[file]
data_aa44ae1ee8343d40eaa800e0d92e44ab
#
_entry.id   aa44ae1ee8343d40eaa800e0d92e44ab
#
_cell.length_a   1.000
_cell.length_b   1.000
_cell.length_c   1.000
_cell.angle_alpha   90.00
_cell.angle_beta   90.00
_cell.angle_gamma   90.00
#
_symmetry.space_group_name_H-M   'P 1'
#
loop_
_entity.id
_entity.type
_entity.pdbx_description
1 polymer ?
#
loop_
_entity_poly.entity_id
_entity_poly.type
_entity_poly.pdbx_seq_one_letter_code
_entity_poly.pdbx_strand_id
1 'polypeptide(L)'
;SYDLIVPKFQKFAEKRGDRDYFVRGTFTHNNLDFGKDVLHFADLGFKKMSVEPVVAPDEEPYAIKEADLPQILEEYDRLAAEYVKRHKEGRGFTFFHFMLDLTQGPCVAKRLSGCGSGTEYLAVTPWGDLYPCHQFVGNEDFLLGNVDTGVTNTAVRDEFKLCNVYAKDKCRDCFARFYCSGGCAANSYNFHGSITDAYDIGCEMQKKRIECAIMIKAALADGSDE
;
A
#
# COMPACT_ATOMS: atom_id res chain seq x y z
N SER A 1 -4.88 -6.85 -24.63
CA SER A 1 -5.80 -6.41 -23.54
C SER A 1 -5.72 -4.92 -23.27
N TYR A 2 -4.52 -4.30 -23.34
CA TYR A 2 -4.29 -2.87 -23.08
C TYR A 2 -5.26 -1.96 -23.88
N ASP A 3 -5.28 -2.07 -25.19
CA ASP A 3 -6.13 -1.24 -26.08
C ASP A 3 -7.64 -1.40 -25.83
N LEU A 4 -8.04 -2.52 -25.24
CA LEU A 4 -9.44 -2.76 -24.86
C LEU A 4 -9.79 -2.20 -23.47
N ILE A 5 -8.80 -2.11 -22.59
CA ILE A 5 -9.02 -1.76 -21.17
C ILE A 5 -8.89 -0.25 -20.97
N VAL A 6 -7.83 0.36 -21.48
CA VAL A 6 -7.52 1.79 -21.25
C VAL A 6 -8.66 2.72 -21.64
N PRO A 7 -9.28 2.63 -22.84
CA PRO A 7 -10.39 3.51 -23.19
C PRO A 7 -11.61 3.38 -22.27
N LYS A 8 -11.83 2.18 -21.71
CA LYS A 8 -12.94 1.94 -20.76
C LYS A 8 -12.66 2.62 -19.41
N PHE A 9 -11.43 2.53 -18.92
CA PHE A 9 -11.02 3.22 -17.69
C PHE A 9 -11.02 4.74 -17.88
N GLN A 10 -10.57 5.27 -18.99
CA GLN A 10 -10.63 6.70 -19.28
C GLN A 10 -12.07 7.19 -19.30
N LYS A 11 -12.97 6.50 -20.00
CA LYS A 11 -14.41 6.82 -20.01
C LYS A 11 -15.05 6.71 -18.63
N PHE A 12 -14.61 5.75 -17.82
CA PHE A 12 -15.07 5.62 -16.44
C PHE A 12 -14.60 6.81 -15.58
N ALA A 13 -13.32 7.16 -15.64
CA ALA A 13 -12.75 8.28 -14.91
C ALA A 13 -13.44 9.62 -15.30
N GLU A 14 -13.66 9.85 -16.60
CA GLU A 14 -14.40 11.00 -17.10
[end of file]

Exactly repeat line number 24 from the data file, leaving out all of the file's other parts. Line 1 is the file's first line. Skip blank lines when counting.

_entity_poly.pdbx_strand_id